From far away we could see the pale green tile and art deco designs of the building next to the federal courthouse. Parking was not a problem because the streets were empty except for a stumbling derelict or two. The building across the street from the courthouse advertised itself as “The World’s Largest Sunday School,” and in fact, it always felt like Sunday morning on the streets of Hammond. To me this was the Midwest without Chicago.
William Kampiles was the 23-year-old son of a Greek cleaning lady. Like Jim Gibbons, he had grown up in a South Side working-class Chicago neighborhood. While attending Indiana University on scholarship, he was recruited by the CIA. Even though he was only a clerk, his diligence and charm helped him obtain access to the manual of the Spy Satellite KH-11. He left the CIA in November 1977, and when he went on vacation in Athens the following March, he took one or more copies of the manual with him. In Athens he handed over a copy to a Russian named Michael Zavali, whom he presumed to be an agent for the KGB. Zavali gave Kampiles $3,000 in exchange.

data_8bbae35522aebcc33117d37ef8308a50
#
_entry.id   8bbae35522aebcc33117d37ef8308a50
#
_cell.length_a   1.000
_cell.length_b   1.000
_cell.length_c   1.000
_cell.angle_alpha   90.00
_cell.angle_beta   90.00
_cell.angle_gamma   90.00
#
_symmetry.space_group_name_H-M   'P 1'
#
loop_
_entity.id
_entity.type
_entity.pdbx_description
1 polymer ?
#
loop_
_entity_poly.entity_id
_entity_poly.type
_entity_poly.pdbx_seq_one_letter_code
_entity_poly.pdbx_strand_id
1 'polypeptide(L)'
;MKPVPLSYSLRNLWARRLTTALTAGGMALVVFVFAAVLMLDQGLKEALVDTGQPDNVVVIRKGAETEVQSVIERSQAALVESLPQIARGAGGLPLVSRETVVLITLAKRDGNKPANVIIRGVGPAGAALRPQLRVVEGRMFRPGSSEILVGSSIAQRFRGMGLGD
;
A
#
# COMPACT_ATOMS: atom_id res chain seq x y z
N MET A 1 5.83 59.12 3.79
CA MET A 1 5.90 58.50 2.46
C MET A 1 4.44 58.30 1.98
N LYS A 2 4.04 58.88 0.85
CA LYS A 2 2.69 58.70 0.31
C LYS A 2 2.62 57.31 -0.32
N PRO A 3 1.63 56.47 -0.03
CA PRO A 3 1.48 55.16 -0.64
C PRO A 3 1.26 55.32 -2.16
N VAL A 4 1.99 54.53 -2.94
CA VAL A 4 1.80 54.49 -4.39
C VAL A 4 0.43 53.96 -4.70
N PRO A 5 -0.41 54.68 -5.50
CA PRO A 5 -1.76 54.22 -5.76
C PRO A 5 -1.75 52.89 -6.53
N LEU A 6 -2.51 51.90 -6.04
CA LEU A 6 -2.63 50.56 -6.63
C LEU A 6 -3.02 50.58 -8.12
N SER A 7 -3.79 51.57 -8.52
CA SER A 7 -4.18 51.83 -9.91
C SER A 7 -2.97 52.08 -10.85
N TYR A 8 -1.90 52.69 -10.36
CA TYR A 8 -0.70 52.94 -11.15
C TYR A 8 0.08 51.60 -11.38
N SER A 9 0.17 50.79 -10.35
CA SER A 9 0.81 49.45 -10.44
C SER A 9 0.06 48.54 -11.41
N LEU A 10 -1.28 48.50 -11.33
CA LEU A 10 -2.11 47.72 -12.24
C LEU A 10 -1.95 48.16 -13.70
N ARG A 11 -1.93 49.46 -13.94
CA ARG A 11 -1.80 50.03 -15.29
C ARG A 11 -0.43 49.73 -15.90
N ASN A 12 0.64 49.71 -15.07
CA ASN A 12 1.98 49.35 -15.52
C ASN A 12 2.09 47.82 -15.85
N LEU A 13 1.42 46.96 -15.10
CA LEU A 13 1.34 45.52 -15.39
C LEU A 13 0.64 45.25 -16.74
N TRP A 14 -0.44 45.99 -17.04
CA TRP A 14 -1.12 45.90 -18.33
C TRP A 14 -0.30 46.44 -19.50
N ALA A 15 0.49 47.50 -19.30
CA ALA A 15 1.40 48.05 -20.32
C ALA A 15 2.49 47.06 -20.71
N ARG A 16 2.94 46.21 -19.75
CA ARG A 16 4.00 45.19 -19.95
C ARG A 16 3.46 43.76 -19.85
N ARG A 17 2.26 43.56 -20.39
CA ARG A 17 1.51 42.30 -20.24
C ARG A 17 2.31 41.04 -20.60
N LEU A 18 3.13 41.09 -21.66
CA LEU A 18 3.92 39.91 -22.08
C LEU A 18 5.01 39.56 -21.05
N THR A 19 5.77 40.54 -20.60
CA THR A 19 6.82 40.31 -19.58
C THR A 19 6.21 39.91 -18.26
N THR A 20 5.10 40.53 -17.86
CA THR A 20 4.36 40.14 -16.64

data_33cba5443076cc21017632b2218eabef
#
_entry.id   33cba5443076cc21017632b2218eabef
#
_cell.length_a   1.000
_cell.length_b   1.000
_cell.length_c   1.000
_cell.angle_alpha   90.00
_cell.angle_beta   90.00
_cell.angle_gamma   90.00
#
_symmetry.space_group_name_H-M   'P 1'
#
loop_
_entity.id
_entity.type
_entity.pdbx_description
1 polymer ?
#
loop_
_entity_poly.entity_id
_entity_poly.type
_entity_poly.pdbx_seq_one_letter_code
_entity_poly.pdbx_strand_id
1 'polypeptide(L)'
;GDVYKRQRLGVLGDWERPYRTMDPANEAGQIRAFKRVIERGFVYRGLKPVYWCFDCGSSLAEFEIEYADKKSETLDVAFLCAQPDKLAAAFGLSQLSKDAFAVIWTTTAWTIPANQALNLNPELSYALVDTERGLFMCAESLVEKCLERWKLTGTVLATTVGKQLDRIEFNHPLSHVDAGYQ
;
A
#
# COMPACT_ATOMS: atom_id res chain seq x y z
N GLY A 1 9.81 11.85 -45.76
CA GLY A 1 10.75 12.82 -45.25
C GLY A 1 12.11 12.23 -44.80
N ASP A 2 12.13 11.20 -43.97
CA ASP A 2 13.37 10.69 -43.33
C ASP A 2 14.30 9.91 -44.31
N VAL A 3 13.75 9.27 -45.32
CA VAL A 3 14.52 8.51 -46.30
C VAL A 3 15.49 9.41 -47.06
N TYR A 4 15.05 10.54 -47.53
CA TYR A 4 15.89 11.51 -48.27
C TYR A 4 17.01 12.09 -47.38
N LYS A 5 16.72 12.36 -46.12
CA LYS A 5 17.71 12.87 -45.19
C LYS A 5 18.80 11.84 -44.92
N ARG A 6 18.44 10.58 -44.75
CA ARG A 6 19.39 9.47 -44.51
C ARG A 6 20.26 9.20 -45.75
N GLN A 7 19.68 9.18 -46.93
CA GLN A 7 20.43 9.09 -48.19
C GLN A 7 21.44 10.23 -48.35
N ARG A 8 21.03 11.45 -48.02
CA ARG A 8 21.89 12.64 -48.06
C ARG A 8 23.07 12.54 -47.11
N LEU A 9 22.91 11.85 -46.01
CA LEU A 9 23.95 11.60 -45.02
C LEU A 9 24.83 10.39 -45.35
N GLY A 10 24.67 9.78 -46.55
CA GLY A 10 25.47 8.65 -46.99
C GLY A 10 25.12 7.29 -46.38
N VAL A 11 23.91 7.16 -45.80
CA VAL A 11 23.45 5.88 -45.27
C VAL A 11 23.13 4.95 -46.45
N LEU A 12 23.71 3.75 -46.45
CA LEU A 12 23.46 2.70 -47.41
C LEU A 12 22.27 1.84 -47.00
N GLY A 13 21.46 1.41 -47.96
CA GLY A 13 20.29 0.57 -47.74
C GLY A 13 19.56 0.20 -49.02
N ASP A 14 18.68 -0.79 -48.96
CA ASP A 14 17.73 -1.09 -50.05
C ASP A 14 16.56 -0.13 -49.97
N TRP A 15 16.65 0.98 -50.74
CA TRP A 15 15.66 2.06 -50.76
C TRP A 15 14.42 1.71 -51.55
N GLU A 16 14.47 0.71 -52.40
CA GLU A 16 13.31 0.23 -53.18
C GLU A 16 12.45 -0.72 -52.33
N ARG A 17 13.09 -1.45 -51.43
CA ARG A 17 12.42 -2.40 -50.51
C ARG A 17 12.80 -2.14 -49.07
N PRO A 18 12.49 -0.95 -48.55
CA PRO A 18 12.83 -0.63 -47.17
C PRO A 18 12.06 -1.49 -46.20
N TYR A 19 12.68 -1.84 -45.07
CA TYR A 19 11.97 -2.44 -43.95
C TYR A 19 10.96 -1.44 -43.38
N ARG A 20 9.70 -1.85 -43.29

Kampiles was tall, dark, at home in his body and his clothes as if he understood how good looking he was. He dressed in East Coast preppy-style gray flannel suits, Oxford cloth shirts, and conservative neckties. In a time before the “dress for success” doctrine, you could tell bankers from bagmen by the width of their ties and lapels. These were the days of roaring bad taste—electric pinstripes, checks, and flared trousers—when politicians wore enormous pinky rings and cufflinks, mobsters wore black silk shirts under white ties, and a well-known Irish-American defense lawyer sported a bright Kelly green suit.